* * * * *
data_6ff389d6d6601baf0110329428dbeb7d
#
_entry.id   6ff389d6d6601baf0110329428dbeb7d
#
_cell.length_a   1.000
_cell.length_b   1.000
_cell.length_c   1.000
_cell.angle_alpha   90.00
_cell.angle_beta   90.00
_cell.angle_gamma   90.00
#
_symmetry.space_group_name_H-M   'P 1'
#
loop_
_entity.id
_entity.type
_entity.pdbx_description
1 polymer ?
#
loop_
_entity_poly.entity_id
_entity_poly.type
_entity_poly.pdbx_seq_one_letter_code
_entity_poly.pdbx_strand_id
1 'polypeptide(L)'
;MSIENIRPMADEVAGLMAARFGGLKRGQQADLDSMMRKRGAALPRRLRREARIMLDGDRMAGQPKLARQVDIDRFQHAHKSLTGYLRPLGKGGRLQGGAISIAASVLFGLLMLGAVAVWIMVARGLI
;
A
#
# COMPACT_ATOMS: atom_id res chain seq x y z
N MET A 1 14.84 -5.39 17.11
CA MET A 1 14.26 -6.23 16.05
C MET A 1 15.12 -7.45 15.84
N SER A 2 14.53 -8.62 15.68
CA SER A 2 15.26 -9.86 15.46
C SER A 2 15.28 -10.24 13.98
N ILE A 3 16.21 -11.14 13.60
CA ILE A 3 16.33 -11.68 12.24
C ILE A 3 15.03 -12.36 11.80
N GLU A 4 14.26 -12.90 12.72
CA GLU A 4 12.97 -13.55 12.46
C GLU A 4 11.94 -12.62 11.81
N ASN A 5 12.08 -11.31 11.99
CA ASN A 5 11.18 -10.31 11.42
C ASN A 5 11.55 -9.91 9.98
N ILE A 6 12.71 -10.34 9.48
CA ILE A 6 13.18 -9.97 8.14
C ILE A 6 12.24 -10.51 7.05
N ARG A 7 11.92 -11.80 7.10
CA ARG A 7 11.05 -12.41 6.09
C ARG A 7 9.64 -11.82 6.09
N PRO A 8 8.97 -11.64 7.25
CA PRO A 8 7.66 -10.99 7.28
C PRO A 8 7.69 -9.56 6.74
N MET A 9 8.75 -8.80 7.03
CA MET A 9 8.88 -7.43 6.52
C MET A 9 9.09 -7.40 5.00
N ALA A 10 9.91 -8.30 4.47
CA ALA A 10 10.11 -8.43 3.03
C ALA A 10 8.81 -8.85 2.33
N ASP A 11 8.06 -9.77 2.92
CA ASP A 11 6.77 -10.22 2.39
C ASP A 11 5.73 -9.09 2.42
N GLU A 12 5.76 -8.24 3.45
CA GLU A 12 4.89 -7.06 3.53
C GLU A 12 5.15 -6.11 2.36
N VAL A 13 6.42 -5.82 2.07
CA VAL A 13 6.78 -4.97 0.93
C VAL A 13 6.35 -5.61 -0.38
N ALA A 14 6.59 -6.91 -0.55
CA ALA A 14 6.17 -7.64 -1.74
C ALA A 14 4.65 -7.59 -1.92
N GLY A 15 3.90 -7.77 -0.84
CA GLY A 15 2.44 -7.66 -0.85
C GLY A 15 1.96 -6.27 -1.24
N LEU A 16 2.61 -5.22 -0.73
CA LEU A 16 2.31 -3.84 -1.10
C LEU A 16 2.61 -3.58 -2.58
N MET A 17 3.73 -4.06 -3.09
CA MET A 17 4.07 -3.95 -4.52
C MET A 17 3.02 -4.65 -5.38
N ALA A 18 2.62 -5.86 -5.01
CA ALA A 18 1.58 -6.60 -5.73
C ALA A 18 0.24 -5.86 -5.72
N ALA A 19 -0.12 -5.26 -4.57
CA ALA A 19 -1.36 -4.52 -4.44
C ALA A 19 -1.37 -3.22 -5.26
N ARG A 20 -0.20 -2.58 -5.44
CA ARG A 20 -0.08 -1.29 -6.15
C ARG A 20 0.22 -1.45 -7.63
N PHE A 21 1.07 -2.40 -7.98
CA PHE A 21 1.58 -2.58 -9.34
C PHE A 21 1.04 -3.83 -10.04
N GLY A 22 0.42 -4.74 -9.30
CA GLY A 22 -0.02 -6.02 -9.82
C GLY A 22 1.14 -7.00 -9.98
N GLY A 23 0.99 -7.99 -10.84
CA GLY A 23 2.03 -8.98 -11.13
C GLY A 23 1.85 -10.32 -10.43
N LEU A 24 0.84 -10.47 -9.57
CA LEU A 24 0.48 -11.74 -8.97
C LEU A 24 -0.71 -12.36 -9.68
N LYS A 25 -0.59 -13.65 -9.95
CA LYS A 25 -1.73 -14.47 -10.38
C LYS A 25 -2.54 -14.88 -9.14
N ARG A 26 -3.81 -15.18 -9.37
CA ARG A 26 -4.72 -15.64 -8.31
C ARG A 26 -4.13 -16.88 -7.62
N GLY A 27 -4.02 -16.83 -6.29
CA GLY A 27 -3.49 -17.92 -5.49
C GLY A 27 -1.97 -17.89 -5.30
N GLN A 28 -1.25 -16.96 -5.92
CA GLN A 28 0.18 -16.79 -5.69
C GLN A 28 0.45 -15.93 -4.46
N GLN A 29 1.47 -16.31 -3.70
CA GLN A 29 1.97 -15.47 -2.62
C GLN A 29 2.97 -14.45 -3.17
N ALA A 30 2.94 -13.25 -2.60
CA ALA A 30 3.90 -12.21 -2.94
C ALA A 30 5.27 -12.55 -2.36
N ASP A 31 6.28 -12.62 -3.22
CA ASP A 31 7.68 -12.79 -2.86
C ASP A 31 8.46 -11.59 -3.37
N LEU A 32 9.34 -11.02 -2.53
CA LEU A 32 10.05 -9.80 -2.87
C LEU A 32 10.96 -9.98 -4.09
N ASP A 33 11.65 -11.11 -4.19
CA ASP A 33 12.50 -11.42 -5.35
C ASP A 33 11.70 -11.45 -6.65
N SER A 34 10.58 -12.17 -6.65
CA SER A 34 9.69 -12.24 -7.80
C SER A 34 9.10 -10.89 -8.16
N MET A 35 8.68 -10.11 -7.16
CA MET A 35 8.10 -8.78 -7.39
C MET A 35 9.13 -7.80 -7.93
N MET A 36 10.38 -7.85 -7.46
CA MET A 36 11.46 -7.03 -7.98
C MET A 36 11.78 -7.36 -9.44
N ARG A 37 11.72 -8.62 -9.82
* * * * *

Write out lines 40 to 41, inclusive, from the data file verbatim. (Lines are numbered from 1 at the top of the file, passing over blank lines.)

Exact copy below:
N GLU A 4 14.26 -12.90 12.72
CA GLU A 4 12.97 -13.55 12.46